I would like more information about the valves. As I suspect they are the main culprit of leaking(though I haven't confirmed this yet). Can they be rebuilt, replaced?
Zodiac's seem to be a bit of a black art here. The local dealer is no help what so ever. It's like they sell Zodiac's, but if you have a problem with it we can't fix it of help you fix it.

I am pretty much at the mercy of this forum as to what I need to know...hope you guys can help me...
__________________
Phil'sFrontier is offline   Reply With Quote
Old 16 June 2010, 17:35   #8
Member
 
Country: USA
Town: Oakland CA
Length: 3m +
Join Date: Feb 2005
Posts: 6,653
Any rafting companies/outfitters nearby?

You'd be surprised at how much their stuff parallels ours...

That said, if you can get some pictures of the offending (or at least suspected offending) valves, someone should be able to suggest a course of action.

But the soapy water thing should really be able to locate your problem (whether it's the valves or not...)

jky
__________________
jyasaki is offline   Reply With Quote
Old 17 June 2010, 00:15   #9
Member
 
Country: Canada
Town: British Columbia
Make: Gemini
Length: 4m +
Engine: 40hp 2 str
Join Date: Oct 2003
Posts: 2,151
I'd also like to see more detail pictures. Does the valve housing look like the one in this picture, or is it all plastic? Can you show us a close up picture of the transom plate?
Attached Thumbnails
Click image for larger version

Name:	fd_1.jpg
Views:	295
Size:	25.6 KB
ID:	51962   Click image for larger version

Name:	P1010146dnsz.jpg
Views:	362
Size:	62.3 KB
ID:	51963   Click image for larger version

Name:	P1010002dns.jpg
Views:	348
Size:	125.8 KB
ID:	51964  
__________________
prairie tuber is offline   Reply With Quote
Old 17 June 2010, 05:33   #10
Member
 
Country: USA
Town: Anchorage
Make: Zodiac MKIII GR
Length: 4m +
Engine: Johnson 25
Join Date: Oct 2009
Posts: 63
As prairie tuber suggests, and by the looks of your Zodiac I would suspect that you have a Grand Raid model MKII Zodiac made from Hypolon…. Especially given the year code you have supplied.

After having spent the better part of 6 months learning everything I can about a similar vintage GR MKIII I can offer up a couple of things. First off, your Dad was correct… put the belt sander away! For patches you should mark out the outline with a ball point pen and hand sand with 80 grit wet or dry paper. Wipe off with a rag moistened with toluliene (incorrect spelling I am sure) and then apply your two part hypolon contact cement to both the patch and boat. When just dry to touch, apply patch to boat. Power sanding is bad for a couple of reasons. First it is far more aggressive than needed, its hard to control, builds up heat and can end in disaster faster than you can blink an eye…..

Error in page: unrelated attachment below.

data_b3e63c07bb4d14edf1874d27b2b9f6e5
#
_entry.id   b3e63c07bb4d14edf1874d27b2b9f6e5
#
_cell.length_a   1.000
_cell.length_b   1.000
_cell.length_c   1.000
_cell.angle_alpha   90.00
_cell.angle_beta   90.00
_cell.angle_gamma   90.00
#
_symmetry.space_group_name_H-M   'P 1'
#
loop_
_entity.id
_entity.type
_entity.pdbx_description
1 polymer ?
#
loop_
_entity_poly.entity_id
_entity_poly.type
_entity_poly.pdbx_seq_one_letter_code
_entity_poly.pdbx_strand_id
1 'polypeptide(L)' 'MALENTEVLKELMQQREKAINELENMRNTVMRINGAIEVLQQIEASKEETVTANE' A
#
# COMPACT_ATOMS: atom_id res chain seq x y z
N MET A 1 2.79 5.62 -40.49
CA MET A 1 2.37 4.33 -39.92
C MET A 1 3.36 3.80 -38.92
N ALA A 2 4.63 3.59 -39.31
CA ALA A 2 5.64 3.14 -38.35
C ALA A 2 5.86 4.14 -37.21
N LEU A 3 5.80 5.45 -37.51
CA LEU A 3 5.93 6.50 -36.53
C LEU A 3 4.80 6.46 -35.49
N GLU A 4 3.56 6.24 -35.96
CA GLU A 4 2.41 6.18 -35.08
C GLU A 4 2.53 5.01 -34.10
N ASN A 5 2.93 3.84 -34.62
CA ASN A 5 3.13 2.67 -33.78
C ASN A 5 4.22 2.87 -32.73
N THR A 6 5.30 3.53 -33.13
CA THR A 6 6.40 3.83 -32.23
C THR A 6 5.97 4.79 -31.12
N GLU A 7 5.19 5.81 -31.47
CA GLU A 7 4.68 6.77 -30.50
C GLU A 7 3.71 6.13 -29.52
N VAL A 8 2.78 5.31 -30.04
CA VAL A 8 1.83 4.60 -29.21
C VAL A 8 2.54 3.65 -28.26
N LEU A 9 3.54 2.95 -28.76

For your leak issue try pulling out on the valve assembly to expose a portion of the inner valve cone and apply some grease type lube with an acid brush. It only takes a small amount so don’t go crazy with it…. I used DC-33 but pretty much anything will work as long as you don’t use a bunch. While pulling out on the valve with a small amount of pressure, it should now rotate from “Navigation” to “Inflation” with ease. Rotate each valve back and forth a bunch of times this way to kind of spread that grease around inside the cone area of the valve.

Note that these “military” style valves also incorporate an inner spring that allows the valves to operate as an over pressure “pop-off” in the event of over pressure doo to the thermal heating of the tubes in the sun, or excessive pumping when filling the boat. When you pull out on the valve, you are simulating this “pop-off” action of the valve.

When closing the valve with the little arrow pointing at the center of the green “navigation” zone, be sure to remove the outer cap and check valve from the main valve knob and listen for leakage coming from within the valve housing. Even though the arrow is pointed in the green “navigation” zone, there is a very minimal area for it to properly index and stop leaking. Once you find that by listening to the leakage, or lack thereof, then reinstall the check valve and cap and you should be good to go.
__________________

__________________
Alangaq is offline   Reply With Quote
Reply

Thread Tools Search this Thread
Search this Thread:

Advanced Search

Posting Rules
You may not post new threads
You may not post replies
You may not post attachments
You may not edit your posts

BB code is On
Smilies are On
[IMG] code is On
HTML code is Off
Trackbacks are Off
Pingbacks are Off
Refbacks are Off





Copyright 2002- Social Knowledge, LLC All Rights Reserved.

All times are GMT -5. The time now is 05:36.


Powered by vBulletin® Version 3.8.8 Beta 1
Copyright ©2000 - 2017, vBulletin Solutions, Inc.